JOURNAL ARTICLE

[Chemical and behavioural addiction of medical students. Comparative study in Lebanese students]

J Moaouad, F Kazour, R Haddad, J Rouhayem, R Chammai, S Richa
L'Encéphale 2012, 38 (6): 467-72
23200612

OBJECTIVE: Evaluate chemical and behavioural dependence of medical students, and compare it to a control group (students in non-medical faculties), in order to underline the harmful effect of university on medical students' dependence.

METHODS: A three-part questionnaire was distributed to a sample of 140 medical students at the Saint-Joseph university of Beirut (USJ), and to 140 students in many other USJ faculties, and filled in anonymously. The first part is about demographic criteria and the second and third parts are respectively about chemical and behavioural dependence, based on DSM IV criteria.

RESULTS: There is no statistically significant difference between the two studied populations concerning the dependence on alcohol, cannabis, sedatives, opiates, amphetamines, workaholism, gambling and Internet. However, the prevalence of addiction to caffeine, cocaine, nicotine; sexual addiction, and compulsive buying are significantly lower in medical students when compared to the control group. Men, compared to women, did not show significantly higher levels of dependence on chemical substances. Workaholism is not significantly more prevalent in women. Sexual addiction and compulsive buying are not significantly higher in men. However, pathological gambling and Internet addiction are significantly more prevalent in men. Finally, this study does not show a variation in dependence through the years of medical studies.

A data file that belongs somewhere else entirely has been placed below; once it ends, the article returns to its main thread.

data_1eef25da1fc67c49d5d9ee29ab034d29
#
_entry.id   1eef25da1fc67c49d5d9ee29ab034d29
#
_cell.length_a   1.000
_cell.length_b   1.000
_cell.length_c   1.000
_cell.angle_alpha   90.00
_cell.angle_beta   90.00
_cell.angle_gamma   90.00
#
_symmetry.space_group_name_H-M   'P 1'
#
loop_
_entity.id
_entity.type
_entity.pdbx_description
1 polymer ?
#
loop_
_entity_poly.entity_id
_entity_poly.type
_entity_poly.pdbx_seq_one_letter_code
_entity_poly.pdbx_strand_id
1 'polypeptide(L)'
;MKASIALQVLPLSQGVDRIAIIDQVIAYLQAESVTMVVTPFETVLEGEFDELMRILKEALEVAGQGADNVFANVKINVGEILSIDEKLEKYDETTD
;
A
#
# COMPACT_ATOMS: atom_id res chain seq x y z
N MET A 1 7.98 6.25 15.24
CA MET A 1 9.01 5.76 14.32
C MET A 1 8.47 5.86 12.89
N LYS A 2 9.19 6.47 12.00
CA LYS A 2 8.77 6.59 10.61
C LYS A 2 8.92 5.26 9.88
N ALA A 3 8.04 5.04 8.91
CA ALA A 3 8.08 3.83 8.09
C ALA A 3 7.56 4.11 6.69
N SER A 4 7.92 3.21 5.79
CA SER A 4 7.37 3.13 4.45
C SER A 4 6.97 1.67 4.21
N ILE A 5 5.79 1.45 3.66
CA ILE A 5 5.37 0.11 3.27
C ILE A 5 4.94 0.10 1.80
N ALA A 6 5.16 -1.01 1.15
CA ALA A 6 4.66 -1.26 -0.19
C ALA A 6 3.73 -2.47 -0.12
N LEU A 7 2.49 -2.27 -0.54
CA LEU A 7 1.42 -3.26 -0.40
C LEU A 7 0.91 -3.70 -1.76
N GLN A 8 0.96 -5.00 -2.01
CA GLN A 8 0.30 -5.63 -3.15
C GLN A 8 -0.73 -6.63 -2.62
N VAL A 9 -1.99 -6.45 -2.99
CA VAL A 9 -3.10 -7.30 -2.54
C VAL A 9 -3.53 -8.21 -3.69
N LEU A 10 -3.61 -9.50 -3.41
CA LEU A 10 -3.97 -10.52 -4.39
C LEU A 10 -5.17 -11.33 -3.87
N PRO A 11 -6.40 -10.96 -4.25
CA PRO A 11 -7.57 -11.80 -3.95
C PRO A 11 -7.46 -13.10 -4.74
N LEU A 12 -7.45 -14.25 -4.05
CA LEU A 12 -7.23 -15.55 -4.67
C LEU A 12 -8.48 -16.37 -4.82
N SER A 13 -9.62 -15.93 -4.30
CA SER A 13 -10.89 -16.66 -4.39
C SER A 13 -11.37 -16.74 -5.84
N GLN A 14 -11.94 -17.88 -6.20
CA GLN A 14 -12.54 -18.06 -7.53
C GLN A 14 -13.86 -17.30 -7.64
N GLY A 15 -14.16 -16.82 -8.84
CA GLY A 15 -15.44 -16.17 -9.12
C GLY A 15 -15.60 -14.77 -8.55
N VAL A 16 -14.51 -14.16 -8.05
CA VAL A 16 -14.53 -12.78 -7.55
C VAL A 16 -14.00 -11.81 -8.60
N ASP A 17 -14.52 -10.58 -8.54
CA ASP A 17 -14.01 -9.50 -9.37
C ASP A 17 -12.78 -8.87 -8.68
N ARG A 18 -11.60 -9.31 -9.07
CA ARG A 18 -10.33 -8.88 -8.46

DISCUSSION: Most studies show that medical students have high levels of dependence on alcohol, opiates and sedatives. The results of our study show greater dependence on caffeine followed by nicotine, alcohol and sedatives. Medical students in our population did not reveal higher dependence rates compared to other university students. Overall, substance addiction in medical students may be related to the stress of medical studies, and easy access to drugs and prescriptions. These factors may be balanced by perfectionist traits, ethical standards and knowledge of adverse effects seen in medical students resulting in more adjusted prevalence of addiction when compared to other university students.

CONCLUSION: The prevalence of chemical and behavioural dependency of medical students is not higher than the other population.

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